Robert E. Lee monument in New Orleans could come down overnight

Pierre Vaugeois
Mai 20, 2017

The New Orleans City Council voted to remove the statue 16 months ago in December 2015 and three other monuments that have already been removed including a statue of Confederate Jefferson Davis, Confederate P.G.T. Beauregard, and the white supremacist Battle of Liberty Place White League monument.

The Jefferson Davis statue on Jefferson Davis Parkway was removed last week.The P.G.T. Beauregard equestrianstatue on Esplanade Avenue at the entrance to City Park was removed Wednesday, and thestatue slated tocome down next is the Robert E. Lee statue at Lee Circle. the City of New Orleans' effortsto remove monuments thatprominently celebrate the "Lost Cause of theConfederacy".

Streets near the city's Lee Circle - where the monument stands - were blocked off by early Friday in preparation for the dismantling that's scheduled to begin at 9 a.m.

The statue of Lee, who commanded Confederate armies fighting the United States in the Civil War, will be taken down from atop a 60-foot (18 meters)-high pedestal where it was been since 1884.

Landrieu called for the monuments' removal in the lingering emotional aftermath of the 2015 massacre of nine black parishioners at a SC church. The killer, Dylann Roof, was an avowed racist who brandished Confederate battle flags in photos. Of the Confederate past, he says: "It's my history, but it's not my heritage".

NEW ORLEANS (AP) - They were among the city's oldest landmarks, as cemented to the landscape of New Orleans as the Superdome and St. Louis Cathedral: a stone obelisk heralding white supremacy and three statues of Confederate stalwarts.

The push by southern cities to remove monuments and Confederate flags from public display follows the 2015 shooting at a predominantly black church in SC.

The City Council voted 6-1 in 2015 to remove the monuments after a succession of contentious public meetings where impassioned monument supporters and opponents heckled each other.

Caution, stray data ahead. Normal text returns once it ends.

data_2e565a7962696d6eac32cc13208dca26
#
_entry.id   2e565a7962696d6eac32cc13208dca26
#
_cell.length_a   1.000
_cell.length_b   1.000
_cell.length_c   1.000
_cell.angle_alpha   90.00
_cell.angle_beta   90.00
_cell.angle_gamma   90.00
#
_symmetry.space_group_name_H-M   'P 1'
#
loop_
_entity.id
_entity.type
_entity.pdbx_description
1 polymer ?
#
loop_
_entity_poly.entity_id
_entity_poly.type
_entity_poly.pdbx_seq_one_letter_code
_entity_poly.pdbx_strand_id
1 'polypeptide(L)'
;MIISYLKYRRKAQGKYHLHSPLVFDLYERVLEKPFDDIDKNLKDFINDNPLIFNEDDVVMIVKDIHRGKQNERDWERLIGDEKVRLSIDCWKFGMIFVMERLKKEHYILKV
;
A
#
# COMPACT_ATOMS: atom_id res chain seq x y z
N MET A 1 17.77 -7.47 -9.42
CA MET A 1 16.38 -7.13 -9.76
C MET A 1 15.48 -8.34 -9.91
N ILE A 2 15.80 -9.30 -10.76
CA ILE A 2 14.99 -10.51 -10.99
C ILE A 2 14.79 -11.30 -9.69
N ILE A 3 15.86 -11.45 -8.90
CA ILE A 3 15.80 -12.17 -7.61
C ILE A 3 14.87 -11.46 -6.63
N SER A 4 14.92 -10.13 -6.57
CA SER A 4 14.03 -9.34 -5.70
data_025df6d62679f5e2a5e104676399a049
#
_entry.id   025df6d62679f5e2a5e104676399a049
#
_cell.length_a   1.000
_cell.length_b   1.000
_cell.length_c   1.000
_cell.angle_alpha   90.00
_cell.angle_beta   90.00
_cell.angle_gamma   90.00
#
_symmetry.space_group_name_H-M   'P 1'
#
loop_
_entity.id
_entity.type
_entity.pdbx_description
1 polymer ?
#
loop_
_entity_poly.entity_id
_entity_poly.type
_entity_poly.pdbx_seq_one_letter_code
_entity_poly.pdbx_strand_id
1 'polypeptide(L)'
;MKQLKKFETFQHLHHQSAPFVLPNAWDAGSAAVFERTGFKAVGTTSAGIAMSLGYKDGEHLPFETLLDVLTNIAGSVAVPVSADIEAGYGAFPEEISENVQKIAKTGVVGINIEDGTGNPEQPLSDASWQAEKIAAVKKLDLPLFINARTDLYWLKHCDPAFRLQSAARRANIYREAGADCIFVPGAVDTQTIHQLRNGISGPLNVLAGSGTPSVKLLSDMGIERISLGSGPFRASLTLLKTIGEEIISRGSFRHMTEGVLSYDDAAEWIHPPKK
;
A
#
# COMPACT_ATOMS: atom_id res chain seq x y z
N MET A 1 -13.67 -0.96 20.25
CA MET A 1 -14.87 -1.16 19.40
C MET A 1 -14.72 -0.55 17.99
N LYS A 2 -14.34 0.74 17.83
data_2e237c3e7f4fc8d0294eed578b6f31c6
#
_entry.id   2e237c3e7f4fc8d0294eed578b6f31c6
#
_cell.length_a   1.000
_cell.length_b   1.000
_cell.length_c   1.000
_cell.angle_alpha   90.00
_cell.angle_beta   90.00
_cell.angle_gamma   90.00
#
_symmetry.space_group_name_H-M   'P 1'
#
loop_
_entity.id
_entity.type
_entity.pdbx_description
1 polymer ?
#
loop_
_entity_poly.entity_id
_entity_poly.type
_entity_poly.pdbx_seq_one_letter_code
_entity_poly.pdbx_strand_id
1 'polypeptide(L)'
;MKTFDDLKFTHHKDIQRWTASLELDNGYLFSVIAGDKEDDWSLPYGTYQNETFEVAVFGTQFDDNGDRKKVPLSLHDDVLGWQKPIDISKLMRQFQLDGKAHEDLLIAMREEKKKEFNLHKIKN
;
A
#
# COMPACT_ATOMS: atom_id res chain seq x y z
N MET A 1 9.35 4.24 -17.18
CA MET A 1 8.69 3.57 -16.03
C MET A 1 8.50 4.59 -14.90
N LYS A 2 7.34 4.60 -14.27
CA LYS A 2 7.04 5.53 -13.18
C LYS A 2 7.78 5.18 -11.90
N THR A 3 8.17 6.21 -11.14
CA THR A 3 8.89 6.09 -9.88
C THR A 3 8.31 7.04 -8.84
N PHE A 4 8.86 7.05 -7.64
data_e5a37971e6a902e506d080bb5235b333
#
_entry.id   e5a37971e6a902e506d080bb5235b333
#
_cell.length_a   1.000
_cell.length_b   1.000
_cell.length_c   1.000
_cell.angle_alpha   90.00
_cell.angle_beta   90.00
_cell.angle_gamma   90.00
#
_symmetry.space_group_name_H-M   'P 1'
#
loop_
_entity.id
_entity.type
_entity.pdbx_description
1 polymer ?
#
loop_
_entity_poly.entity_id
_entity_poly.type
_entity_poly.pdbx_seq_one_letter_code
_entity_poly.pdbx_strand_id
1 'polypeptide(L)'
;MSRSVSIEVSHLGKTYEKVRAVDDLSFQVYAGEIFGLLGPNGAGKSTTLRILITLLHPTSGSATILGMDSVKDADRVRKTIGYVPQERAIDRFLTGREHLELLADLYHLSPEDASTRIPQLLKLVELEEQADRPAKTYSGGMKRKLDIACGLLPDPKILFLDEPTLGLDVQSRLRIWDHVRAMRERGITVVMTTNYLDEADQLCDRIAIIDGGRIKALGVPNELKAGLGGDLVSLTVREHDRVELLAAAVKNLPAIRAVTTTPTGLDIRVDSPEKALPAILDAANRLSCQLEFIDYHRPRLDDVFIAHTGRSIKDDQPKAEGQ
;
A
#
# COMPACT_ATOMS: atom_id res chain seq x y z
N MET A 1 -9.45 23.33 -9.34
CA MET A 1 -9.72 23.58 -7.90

Workers took down a Confederate monument to Gen.

The Beauvoir Estate also houses a Confederate museum, so, leaders are not only asking for one monument but all of them.

Landrieu drew blistering criticism from monument supporters and even some political allies. For the many who are celebrating the removal of the monuments and enjoy seeing the Confederate-era figure in a scrap yard, the same man who lied to the other side in this case has the ability and willingness to lie to your side, too.

"Mayor Landrieu's actions are an insult to New Orleanians who came before us - the veterans, widows, parents, children, and citizens - who donated their personal money to build and place these monuments where they stand to honor the memory of their fallen family members", said Pierre McGraw, President of the Monumental Task Committee which has been advocating keeping the monuments in place.

As for what will happen to the statues, The Associated Press reports the city is soliciting proposals from nonprofit and government entities and has so far gotten offers from various public and private institutions. FILE - In this September 2, 2015 file photo, the statue of Gen. Robert E. Lee stands in Lee Circle in New Orleans.

The column on which the statue stood will remain, and the city will add a water feature. The City Park Improvement Association, civic groups and the city will decided what will go where the Beauregard statue used to stand.

The city wants to finish the work during its tricentennial year. If you would like to discuss another topic, look for a relevant article.

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